This month’s Glamour features a cover story called “Lose Weight While You Sleep.”
The results are pretty surprising and, when looked at holistically, seem to make sense — in that if someone is getting 8 hours of sleep, they are likely not noshing late at night and likely have more energy to exercise and therefore are likely eat better … and so it goes.
I have to say, I’ve been focusing on more sleep lately and I even posted about sleep and exercise a couple weeks ago … but I’ve not seen any results on the scale. But I also haven’t been giving it a conscious thoguht, either.
And though I usually think “diets” like this are a crock, I think the article makes some good points that any of us could benefit from.
“Science shows that sleep deprivation wreaks havoc on hormones that control appetite, cravings and the metabolism of fat.”
Bingo!!! I was definitely not sleeping a lot this summer/fall. And I gained weight!
“Whether you notice it or not, you probably eat more, sometimes much more, when you’re tired.”
Amen!!! This is soooo true.
The women lost inches. “During deep sleep, your brain secretes a large amount of growth hormone, which tells your body how to break down fat for fuel,” explains Breus. “Deprive your body of deep sleep, and when extra calories get stored as fat, there isn’t enough growth hormone to break it down. So your body takes a shortcut and packs it away in your butt, thighs, belly—wherever you tend to put on weight.”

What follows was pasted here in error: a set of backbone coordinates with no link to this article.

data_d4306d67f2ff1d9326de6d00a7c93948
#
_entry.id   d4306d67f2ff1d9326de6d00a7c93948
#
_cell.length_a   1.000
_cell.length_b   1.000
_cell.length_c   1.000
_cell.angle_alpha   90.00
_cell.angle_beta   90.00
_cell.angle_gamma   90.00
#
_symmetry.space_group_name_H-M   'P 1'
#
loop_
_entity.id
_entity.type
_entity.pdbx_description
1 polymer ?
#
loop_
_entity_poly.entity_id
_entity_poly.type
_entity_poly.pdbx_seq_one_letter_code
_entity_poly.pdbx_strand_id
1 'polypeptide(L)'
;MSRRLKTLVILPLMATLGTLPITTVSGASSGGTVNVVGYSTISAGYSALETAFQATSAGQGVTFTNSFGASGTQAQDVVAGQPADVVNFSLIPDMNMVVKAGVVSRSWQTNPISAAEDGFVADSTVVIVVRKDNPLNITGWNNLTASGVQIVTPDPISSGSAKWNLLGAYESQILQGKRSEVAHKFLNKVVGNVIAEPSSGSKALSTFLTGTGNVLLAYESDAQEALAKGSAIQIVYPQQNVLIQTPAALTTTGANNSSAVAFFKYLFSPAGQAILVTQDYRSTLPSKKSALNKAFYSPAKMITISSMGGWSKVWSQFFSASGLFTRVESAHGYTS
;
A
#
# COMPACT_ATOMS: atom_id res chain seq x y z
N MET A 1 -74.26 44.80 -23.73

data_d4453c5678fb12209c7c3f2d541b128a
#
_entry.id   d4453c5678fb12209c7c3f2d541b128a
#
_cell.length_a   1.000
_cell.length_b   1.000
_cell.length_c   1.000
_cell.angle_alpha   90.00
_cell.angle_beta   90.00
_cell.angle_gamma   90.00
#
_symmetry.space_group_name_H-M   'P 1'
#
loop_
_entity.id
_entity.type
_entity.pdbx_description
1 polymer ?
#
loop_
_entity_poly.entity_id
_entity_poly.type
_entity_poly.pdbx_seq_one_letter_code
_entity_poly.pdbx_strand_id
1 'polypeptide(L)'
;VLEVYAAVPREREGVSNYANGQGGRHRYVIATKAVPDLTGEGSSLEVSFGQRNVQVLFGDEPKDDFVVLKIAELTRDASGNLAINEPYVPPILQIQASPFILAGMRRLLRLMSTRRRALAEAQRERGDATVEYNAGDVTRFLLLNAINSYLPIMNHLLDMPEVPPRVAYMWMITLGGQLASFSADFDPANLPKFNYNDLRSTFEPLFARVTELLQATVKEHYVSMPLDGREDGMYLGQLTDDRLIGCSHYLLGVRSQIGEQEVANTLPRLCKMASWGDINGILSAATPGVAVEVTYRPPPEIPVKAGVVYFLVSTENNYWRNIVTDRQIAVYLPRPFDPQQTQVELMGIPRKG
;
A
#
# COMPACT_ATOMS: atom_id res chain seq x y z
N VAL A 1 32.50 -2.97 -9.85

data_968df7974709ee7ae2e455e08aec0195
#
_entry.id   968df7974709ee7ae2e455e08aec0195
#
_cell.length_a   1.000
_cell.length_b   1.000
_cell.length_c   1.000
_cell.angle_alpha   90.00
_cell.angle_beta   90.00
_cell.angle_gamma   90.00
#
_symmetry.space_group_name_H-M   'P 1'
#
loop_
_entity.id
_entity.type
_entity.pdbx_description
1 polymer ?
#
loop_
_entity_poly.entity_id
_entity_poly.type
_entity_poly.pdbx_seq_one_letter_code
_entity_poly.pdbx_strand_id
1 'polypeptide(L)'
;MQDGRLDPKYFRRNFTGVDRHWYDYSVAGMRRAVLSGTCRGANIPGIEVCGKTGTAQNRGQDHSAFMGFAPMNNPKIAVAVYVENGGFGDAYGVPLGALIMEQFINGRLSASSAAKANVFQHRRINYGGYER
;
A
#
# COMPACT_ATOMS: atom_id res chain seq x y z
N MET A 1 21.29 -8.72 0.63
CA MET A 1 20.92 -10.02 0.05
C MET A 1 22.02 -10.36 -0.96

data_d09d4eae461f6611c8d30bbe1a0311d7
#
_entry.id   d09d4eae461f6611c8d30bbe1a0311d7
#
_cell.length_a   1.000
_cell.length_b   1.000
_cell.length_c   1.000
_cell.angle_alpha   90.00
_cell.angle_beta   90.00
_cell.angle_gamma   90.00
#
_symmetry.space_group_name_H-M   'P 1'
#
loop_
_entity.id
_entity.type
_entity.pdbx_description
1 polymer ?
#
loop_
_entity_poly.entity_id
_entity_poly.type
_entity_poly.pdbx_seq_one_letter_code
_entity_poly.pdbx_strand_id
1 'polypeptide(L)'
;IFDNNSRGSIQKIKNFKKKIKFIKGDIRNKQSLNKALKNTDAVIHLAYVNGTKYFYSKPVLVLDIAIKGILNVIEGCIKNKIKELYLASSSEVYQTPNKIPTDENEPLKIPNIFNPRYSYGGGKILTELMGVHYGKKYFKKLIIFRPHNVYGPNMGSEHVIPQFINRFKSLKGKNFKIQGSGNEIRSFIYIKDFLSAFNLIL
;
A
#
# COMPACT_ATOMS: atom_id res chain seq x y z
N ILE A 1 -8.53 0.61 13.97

Exactly!! That’s where I’ve gained it (tummy, hips).
The women were asked not to make any changes to their diet or exercise, but by focusing on sleep, some habits changed, naturally. In my case, I already exercise regularly and eat pretty well. But maybe something else would change if I made a conscious effort to focus on sleep? (Stress levels would decrease, perhaps?)
All in all, the article was worth a quick read, if you get the chance and are interested in sleep research from a broader, more holistic standpoint than just weight loss.
Really, sleep — not just milk! — does a body good.
How about you? Do you think this notion of sleep leading to weight loss is a gimmick or has some merit?